MANILA — The fake Philippine passports carried by 177 Indonesians who posed as Filipinos bound for Saudi Arabia, are the handiwork of a syndicate, a senior official of the exclusive printer of Philippine passports said over the weekend.
“It is the handiwork of a syndicate. I can assure you, the passports were not original,” Dominic Tajon, sales manager of the APO Production Unit’s Marketing Department, told a handful of reporters covering the Department of Foreign Affairs (DFA).
Tajon said it would be very difficult for anyone to slip original copies of old passports because they are kept in a high-security vault controlled by the DFA.
The department had distributed the remaining old passports to different consular offices here and across the globe and has begun using the new ones.
Tajon explained that the added security features of the new passport are beyond the standards set by the International Civil Aviation Organization (ICAO), making it difficult to duplicate them.
The Indonesians who were bound for Madinah, Saudi Arabia, on Friday were stopped by immigration authorities at the Ninoy Aquino International Airport (NAIA) when it was discovered that they could not speak the vernacular.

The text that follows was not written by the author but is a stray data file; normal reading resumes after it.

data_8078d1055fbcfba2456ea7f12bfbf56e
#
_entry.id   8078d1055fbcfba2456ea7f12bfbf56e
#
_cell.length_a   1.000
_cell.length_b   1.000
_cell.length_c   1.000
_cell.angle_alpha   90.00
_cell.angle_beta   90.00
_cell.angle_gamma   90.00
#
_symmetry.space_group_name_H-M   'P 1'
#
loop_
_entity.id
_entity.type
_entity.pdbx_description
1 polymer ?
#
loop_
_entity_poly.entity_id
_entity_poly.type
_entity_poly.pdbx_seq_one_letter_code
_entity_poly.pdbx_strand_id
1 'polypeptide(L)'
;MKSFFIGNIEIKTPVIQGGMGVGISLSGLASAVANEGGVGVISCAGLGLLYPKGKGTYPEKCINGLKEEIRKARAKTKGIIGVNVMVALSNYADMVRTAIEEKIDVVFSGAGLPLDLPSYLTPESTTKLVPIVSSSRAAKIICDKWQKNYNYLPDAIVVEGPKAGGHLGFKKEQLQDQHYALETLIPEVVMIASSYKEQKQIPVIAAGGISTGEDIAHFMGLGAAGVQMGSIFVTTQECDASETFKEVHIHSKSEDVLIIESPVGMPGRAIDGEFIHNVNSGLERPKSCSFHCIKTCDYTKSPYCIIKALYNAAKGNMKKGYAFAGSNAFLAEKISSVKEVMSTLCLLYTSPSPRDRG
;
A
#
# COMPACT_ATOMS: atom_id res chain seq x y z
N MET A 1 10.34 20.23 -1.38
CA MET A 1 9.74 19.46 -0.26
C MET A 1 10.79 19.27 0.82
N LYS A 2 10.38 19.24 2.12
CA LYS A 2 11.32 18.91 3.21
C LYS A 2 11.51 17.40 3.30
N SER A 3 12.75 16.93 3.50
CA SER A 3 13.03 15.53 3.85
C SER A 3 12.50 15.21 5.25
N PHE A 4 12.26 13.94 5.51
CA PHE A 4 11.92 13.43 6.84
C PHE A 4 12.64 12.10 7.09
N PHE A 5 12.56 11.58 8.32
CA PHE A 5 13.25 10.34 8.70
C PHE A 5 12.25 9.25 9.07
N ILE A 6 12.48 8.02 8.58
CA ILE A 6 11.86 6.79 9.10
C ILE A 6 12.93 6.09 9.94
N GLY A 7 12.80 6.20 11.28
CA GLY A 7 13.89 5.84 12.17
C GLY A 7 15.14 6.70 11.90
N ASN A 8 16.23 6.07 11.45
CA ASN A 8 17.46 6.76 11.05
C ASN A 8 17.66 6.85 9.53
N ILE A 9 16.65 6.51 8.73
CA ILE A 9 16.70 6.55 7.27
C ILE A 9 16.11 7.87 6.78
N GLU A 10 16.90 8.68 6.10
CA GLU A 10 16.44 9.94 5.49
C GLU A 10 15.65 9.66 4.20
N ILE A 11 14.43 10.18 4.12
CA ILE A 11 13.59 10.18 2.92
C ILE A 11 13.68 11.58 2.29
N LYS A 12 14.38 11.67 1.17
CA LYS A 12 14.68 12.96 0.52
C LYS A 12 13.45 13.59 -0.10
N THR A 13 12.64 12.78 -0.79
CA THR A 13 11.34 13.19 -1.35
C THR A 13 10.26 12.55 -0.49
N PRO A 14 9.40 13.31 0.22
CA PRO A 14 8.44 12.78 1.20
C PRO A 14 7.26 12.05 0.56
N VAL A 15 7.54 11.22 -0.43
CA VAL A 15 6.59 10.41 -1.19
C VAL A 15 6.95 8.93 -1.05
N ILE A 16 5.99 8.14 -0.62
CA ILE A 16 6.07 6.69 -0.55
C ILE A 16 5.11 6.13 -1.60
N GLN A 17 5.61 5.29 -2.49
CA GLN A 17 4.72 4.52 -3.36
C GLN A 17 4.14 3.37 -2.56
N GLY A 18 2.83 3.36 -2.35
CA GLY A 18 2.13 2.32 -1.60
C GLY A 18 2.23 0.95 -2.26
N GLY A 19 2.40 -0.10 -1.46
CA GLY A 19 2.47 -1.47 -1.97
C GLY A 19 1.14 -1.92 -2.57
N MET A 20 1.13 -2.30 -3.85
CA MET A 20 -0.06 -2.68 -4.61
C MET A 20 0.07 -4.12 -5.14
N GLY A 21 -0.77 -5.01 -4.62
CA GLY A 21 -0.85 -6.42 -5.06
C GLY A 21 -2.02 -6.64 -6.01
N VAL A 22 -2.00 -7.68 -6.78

The interception of the 177 individuals alerted airport officials to tighten security due to intelligence reports that international terrorists were planning to enter the country through Mindanao and conduct bomb attacks.
“The new passport, which was officially launched last Monday, has additional security features which are very difficult to copy,” DFA Assistant Secretary Charles Jose told reporters in a press briefing last Thursday.
The security features of the new passport include different Philippine scenery, tourist spots and artifacts in every page of the passport.
Bureau of Immigration Commissioner Jaime Morente has expressed surprise at the scheme, which appears to be on a much larger scale with the discovery that five Filipinos, and not two as they earlier thought, were escorting the Indonesian nationals.
The bureau also increased its vigilance against a passport racket involving foreigners who used Philippine passports to join the hajj pilgrimage in Mecca, Saudi Arabia.
The 177 Indonesians and their escorts were about to board Philippine Airlines (PAL) Flight PR 8969 to Madinah at 12:30 a.m. Friday when the BI Intelligence Division saw through their bogus claim of being Filipinos. Sammy Martin/PNA/northboundasia.com